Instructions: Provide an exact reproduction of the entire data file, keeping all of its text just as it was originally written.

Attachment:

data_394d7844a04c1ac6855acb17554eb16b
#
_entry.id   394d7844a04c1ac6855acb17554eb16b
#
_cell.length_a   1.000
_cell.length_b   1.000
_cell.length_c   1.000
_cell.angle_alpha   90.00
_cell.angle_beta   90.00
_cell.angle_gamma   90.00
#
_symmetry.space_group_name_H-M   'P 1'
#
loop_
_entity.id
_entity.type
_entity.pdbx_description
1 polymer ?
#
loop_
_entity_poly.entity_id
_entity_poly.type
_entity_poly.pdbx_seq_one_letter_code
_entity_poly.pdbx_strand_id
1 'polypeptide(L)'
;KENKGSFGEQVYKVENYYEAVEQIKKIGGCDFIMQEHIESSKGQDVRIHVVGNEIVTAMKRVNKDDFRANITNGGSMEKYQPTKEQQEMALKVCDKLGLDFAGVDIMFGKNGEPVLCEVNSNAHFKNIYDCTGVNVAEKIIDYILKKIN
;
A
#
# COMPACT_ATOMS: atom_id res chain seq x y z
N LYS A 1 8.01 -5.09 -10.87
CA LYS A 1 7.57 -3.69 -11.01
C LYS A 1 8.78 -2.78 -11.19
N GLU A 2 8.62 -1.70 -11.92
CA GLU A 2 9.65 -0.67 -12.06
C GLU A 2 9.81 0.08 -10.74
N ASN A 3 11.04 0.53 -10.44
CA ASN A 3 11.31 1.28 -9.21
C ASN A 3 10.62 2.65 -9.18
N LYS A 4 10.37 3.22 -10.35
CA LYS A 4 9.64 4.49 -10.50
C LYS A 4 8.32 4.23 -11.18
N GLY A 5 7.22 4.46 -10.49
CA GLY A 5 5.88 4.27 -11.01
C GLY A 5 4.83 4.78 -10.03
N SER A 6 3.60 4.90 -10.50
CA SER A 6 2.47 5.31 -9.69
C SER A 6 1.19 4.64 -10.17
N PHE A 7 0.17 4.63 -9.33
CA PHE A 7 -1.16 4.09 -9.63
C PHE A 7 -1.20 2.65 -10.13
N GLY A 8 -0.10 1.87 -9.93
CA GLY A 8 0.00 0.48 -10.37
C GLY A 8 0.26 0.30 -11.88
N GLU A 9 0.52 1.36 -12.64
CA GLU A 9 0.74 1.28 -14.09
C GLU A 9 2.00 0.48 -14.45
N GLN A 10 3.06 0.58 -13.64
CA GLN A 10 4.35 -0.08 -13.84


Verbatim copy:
data_394d7844a04c1ac6855acb17554eb16b
#
_entry.id   394d7844a04c1ac6855acb17554eb16b
#
_cell.length_a   1.000
_cell.length_b   1.000
_cell.length_c   1.000
_cell.angle_alpha   90.00
_cell.angle_beta   90.00
_cell.angle_gamma   90.00
#
_symmetry.space_group_name_H-M   'P 1'
#
loop_
_entity.id
_entity.type
_entity.pdbx_description
1 polymer ?
#
loop_
_entity_poly.entity_id
_entity_poly.type
_entity_poly.pdbx_seq_one_letter_code
_entity_poly.pdbx_strand_id
1 'polypeptide(L)'
;KENKGSFGEQVYKVENYYEAVEQIKKIGGCDFIMQEHIESSKGQDVRIHVVGNEIVTAMKRVNKDDFRANITNGGSMEKYQPTKEQQEMALKVCDKLGLDFAGVDIMFGKNGEPVLCEVNSNAHFKNIYDCTGVNVAEKIIDYILKKIN
;
A
#
# COMPACT_ATOMS: atom_id res chain seq x y z
N LYS A 1 8.01 -5.09 -10.87
CA LYS A 1 7.57 -3.69 -11.01
C LYS A 1 8.78 -2.78 -11.19
N GLU A 2 8.62 -1.70 -11.92
CA GLU A 2 9.65 -0.67 -12.06
C GLU A 2 9.81 0.08 -10.74
N ASN A 3 11.04 0.53 -10.44
CA ASN A 3 11.31 1.28 -9.21
C ASN A 3 10.62 2.65 -9.18
N LYS A 4 10.37 3.22 -10.35
CA LYS A 4 9.64 4.49 -10.50
C LYS A 4 8.32 4.23 -11.18
N GLY A 5 7.22 4.46 -10.49
CA GLY A 5 5.88 4.27 -11.01
C GLY A 5 4.83 4.78 -10.03
N SER A 6 3.60 4.90 -10.50
CA SER A 6 2.47 5.31 -9.69
C SER A 6 1.19 4.64 -10.17
N PHE A 7 0.17 4.63 -9.33
CA PHE A 7 -1.16 4.09 -9.63
C PHE A 7 -1.20 2.65 -10.13
N GLY A 8 -0.10 1.87 -9.93
CA GLY A 8 0.00 0.48 -10.37
C GLY A 8 0.26 0.30 -11.88
N GLU A 9 0.52 1.36 -12.64
CA GLU A 9 0.74 1.28 -14.09
C GLU A 9 2.00 0.48 -14.45
N GLN A 10 3.06 0.58 -13.64
CA GLN A 10 4.35 -0.08 -13.84